Funtasma Arena 2020 Women's 5TuMR3b8

Funtasma Arena 2020 (Women's) 5TuMR3b8
Funtasma Arena 2020 (Women's)
Figure 2.

Kaplan-Meier curves of survival without hospital readmission for heart failure in trained patients (broken line) and untrained patients (solid line) during follow-up. + indicates censored cases.

Cardiac Deaths

Mortality was significantly lower in trained than in untrained patients (RR=0.37; 95% CI, 0.17 to 0.84; =0.01). All deaths (6 during the training phase and 23 during follow-up) were cardiac in nature (congestive heart failure, myocardial infarction, or arrhythmia), and death occurred more frequently in patients with than in those without ischemic heart disease (24 versus 5 deaths, respectively). Six deaths were sudden. Patients who died had higher resting heart rate, end-diastolic diameter, and wall thickening score index and lower systolic blood pressure and oxygen uptake at peak exercise than patients who survived.

On univariate analysis, the best predictors of improvement in functional capacity were the change in ventilatory threshold and ventilation after training ( r =0.67 and 0.62, respectively; P <0.001 for both). Stepwise forward logistic regression was performed to assess the independent predictors of posttraining changes in peak V̇ o 2 using the univariate variables with higher correlation coefficients. The most significant predictors of posttraining change in peak V̇ o 2 were 201 Tl uptake score index (β-coefficient −0.15; P =0.006) and peak V̇ o 2 at baseline (β-coefficient 1.05; P =0.001). Patients with a 201 Tl uptake score index >2.1 and a peak V̇ o 2 <11.3 mL · kg −1 · min −1 at baseline had the lowest probability of improving their functional capacity (log rank 6.47; P =0.01).

The survival model showed an overall effect of exercise training on predicting all cardiac events (log rank 14.29; P =0.002) (Figure 3 ). A lower event-free survival rate was observed in untrained patients with higher end-systolic diameter ( P =0.008) and ventilation at baseline ( P =0.01) and lower change in fractional shortening after exercise training ( P =0.02). Moreover, there was a significant difference between survival curves when separated by exercise training (log rank 6.24; P =0.01) (Figure 4 SKECHERS Atomic Fiery soatPo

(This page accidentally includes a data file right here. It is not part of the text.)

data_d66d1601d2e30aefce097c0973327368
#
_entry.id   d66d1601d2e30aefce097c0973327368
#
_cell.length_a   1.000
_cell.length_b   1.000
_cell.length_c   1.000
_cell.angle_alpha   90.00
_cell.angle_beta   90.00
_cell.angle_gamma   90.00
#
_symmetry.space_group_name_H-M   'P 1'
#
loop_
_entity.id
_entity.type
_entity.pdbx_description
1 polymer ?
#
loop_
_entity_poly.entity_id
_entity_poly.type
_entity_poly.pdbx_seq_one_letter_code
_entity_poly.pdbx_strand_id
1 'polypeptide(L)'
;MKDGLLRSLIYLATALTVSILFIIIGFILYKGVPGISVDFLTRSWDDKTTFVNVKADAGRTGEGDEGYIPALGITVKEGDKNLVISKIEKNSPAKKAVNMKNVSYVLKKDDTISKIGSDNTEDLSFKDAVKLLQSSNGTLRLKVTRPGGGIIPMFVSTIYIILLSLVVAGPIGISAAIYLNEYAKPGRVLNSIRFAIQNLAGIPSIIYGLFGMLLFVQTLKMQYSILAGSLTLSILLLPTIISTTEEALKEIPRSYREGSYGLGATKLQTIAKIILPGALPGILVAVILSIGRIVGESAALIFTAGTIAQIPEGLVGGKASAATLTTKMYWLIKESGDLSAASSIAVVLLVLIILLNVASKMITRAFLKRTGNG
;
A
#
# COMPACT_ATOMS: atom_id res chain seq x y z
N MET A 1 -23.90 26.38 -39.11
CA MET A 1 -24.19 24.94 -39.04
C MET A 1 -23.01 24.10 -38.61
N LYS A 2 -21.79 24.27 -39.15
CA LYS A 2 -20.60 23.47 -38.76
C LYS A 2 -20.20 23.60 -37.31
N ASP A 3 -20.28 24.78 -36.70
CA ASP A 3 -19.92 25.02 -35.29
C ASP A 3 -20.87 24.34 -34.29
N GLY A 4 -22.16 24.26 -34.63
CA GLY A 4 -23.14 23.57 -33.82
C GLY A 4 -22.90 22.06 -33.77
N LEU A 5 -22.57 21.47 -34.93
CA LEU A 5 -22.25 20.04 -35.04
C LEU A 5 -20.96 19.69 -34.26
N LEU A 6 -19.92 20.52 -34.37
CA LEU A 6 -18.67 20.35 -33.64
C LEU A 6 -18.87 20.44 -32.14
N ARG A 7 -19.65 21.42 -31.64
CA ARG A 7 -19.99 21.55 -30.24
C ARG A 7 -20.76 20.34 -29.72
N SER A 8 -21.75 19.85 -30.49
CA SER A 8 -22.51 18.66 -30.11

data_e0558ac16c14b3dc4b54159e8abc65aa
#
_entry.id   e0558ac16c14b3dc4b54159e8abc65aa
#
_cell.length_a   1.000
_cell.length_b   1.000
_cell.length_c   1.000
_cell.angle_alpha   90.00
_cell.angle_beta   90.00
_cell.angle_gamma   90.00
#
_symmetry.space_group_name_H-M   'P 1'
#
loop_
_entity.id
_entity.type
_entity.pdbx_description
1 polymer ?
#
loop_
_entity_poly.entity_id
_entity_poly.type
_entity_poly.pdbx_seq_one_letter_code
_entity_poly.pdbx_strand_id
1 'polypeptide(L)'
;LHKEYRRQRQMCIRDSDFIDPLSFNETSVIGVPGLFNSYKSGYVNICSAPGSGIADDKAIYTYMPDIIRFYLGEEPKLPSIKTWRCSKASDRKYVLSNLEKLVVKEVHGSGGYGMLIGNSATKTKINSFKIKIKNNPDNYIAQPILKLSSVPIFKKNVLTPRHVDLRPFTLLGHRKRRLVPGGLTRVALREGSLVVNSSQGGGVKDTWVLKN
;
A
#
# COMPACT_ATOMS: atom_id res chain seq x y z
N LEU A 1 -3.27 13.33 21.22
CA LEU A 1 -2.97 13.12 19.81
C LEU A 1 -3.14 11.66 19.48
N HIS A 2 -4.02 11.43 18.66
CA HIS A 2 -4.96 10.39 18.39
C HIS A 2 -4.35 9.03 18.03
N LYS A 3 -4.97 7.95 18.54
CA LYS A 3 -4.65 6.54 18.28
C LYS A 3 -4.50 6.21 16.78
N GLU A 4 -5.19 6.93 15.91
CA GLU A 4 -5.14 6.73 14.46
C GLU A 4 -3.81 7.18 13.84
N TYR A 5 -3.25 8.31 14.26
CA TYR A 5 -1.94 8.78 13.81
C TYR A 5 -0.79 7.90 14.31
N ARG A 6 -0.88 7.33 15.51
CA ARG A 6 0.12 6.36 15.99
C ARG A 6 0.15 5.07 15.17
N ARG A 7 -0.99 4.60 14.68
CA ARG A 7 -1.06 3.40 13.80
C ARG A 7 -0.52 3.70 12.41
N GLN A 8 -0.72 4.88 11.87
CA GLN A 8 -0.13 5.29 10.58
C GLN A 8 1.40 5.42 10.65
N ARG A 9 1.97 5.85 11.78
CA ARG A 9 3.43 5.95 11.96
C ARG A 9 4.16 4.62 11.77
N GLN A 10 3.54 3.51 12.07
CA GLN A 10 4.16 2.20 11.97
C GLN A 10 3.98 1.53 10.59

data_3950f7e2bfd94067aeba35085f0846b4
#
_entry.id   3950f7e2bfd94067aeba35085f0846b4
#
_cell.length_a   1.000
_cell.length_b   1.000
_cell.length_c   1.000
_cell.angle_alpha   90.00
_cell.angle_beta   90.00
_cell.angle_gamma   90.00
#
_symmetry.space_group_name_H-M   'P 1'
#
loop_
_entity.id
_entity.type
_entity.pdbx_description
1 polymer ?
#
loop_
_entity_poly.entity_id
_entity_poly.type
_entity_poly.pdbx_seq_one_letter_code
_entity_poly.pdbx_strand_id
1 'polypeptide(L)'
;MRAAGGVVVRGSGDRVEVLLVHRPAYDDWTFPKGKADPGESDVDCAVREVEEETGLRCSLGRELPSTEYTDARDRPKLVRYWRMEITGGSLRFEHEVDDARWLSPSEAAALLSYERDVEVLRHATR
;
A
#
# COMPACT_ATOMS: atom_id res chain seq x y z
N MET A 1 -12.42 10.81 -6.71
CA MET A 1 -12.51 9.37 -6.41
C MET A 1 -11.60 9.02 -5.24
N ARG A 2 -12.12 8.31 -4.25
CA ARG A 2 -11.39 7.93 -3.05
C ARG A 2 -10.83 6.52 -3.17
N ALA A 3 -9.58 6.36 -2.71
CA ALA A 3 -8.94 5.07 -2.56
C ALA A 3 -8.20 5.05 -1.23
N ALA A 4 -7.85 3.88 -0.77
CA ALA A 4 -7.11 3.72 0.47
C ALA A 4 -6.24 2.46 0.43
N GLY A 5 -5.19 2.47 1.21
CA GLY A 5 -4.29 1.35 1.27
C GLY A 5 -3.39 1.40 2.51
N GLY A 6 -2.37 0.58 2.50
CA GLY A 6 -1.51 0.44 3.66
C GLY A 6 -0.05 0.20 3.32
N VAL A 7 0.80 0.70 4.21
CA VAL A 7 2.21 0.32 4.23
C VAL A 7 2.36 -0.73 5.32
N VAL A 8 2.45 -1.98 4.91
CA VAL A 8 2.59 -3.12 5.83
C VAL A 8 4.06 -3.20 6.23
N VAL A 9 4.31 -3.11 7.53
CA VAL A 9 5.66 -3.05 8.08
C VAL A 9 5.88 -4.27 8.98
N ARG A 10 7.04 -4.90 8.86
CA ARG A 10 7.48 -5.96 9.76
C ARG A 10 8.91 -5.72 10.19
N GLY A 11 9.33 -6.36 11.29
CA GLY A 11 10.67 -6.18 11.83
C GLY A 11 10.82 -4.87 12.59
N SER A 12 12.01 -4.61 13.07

). Patients with thallium uptake score <2 at baseline had a significantly lower mortality rate (log rank 15.08; P <0.001) and a lower incidence of overall cardiac events (log rank 9.56; P =0.002). However, the trend of survival curves was similar when patients were separated by age, cause of heart failure, number of diseased vessels, and number of prior myocardial infarctions. Analysis by Cox proportional hazards model with cardiac death as the dependent variable showed that ventilatory threshold at baseline and thallium uptake score index after training were the only independent predictors (β-coefficients 0.378 and −0.165, P =0.0004 and 0.008, respectively).

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An arm type in which a group of participants receives the intervention/treatment that is the focus of the clinical trial.
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A type of eligibility criteria . These are the reasons that a person is allowed to participate in a clinical study.
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For more information, see Participating in Studies on this site.

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An arm type in which a group of participants does not receive any intervention/treatment during the clinical trial.
A type of clinical study in which participants are identified as belonging to study groups and are assessed for biomedical or health outcomes. Participants may receive diagnostic, therapeutic, or other types of interventions, but the investigator does not assign participants to a specific interventions/treatment .